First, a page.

Wearing Navy
Wearing Navy

My job is not necessarily to take colours away from my clients, but rather to show them which shades of each colour works best for them. There are a few exceptions, of course – I’m only going to be giving you free reign with black if you’re a Winter, and coral belongs firmly to the Springs and Autumns, for instance.

Knowing how to identify not only the colour, but the shade of that colour that works for you, is how you recreate the magic after a colour analysis class.

Recently I’ve found The Navy Question cropping up more than any other, so I thought it was worth a deeper look at how to identify your best version. Obviously in Kettlewell-land, it’s simply a case of clicking on your season and shopping the navy that appears, but out in the real world you’ll need a little more confidence picking the right shade.

The navy for each season is quite distinct, and getting it right will mean not only looking about a zillion times better (put a Winter in an Autumn navy and watch them turn yellow, the Autumn in the Winter navy will look washed out and over exposed), but also having a wardrobe that mixes and matches and has that look of effortless style and co-ordination.

A navy for each season:

  • Spring – This navy is a bright, clear colour. There is no greying to it at all; it is definitely not a soft colour. Imagine mixing a ‘true’ navy (i.e. sea captain uniform) with a bit of cobalt blue to achieve the perfect shade for Springs. Getting into a true navy makes for too dark a colour for Springs to take with their clear bright colouring.
  • Summer – This is what is commonly called French Navy. Imagine viewing that sea captain’s uniform through a haze of barbecue smoke (although what you’re doing having a barbecue on a ship is anyone’s guess) and you’re about there. It has been slightly muted and greyed and is therefore slightly lighter and softer than the true navy.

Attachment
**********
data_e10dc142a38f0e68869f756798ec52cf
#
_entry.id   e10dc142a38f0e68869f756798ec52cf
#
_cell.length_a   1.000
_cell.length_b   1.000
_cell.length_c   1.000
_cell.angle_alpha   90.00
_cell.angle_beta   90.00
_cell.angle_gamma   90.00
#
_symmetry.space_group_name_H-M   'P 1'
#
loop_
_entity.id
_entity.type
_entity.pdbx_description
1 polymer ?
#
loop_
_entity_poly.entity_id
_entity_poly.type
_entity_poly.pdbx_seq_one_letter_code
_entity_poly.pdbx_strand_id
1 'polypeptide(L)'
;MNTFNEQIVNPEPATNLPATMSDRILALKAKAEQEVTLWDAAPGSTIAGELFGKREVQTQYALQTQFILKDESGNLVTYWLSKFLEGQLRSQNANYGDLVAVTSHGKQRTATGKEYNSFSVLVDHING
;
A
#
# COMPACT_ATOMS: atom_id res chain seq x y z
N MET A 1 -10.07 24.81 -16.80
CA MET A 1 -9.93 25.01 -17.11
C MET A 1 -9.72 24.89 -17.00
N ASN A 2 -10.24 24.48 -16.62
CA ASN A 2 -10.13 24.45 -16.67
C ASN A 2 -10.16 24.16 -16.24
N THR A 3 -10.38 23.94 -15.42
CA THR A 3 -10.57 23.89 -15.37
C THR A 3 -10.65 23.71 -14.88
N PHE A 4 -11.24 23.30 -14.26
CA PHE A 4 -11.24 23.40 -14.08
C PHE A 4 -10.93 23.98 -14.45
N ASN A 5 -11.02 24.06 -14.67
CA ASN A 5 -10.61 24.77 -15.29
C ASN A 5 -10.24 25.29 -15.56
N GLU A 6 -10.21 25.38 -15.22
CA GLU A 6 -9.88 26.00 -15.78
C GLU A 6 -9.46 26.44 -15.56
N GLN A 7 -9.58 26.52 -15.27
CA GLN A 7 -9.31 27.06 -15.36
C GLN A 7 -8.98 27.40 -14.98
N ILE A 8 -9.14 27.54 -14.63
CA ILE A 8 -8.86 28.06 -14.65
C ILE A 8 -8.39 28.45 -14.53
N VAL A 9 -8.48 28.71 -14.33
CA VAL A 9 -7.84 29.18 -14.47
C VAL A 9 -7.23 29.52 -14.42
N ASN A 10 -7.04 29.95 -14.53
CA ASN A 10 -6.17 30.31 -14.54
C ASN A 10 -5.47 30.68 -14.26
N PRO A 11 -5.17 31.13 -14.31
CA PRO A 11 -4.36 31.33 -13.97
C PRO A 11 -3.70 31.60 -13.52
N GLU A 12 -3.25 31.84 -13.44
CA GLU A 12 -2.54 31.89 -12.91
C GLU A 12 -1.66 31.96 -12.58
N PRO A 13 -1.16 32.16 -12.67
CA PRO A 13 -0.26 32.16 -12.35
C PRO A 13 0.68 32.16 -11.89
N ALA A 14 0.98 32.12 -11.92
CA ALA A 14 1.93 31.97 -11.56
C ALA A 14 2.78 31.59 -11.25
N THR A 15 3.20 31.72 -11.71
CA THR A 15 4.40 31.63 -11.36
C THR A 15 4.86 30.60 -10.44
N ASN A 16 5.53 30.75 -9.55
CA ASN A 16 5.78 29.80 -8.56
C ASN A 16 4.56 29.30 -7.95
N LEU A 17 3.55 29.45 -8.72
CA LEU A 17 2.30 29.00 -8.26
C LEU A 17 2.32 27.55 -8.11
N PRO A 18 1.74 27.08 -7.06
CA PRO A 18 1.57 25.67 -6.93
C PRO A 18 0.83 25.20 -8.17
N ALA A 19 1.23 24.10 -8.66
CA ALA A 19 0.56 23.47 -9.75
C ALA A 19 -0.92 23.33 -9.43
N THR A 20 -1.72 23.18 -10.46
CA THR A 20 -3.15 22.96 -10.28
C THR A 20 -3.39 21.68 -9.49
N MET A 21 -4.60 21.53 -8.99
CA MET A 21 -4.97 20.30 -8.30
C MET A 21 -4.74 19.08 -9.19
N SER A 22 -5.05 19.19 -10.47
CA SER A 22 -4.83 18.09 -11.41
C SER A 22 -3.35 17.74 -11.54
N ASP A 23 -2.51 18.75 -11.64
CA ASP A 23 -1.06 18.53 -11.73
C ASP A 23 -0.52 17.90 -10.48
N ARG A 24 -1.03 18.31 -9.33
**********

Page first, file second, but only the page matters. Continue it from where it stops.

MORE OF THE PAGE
• Autumn – Again, this is a softer navy, but rather than having a touch of blue-grey added to it as summer does, it has a hint of teal mixed through it. Think a dark blue teal rather than a navy, and you’re unlikely to go wrong.
  • Winter – This is a true, dark navy. Clear and crisp, there is no softness or lightness to this colour. When Winters feel they aren’t looking their best in their navy clothes it is commonly because it has faded into a summer French Navy. Dylon can be a good solution to keep colours at full saturation.

Navy is a great staple for Spring/Summer, with the inevitable annual nod towards nautical, and getting it right will make you feel even more confident in your colours this year. Have you found any great navy purchases for your season recently? I love to hear from you so I can spread the word about which shops are stocking which shades this season.

3 thoughts on “So you can wear navy. But which one?

Add yours

  1. Thank you. I love the blues, but am still having trouble deciphering which suit my complexion, and which drain me. I think I’m a soft summer, though I used to be able to wear black until I got older and my skin tone changed – especially now that I’m growing in my grey hair.

    I’ve found some cardigans and knits on Woolovers (they’re in the UK) in different shades of navy – Navy, French Navy, and Cobalt. I was leaning towards Cobalt, but now I’ve read your article, I think I’ll try the French Navy. Cheers!

    1. I, too, am a soft summer and while I love any navy that isn’t inky or too purple, a greyed navy is definitely the best, especially as I age and hair becomes more grey. I used to avoid blues like the plague – lighter ones – because it was my Mom’s favorite color and when I was little, she really wanted me to wear it”. I preferred the blues with more green in them, or greens. Once the grey hair really came in, I realized that soft blues are really my best friend, despite my dusty aqua eyes. About the only blue color I cannot stand is royal blue. Too overpowering. I am now 70, with pale, ruddy skin from rosacea and grey hair and the softer colors have become the best for me. I avoid the reds in my palette because of the rosacea. For 13 years (K-12) I wore a grey uniform and after graduation, swore I would never wear it again. Now it is my second favorite color after greyed navy (a hard color to find when you sew).

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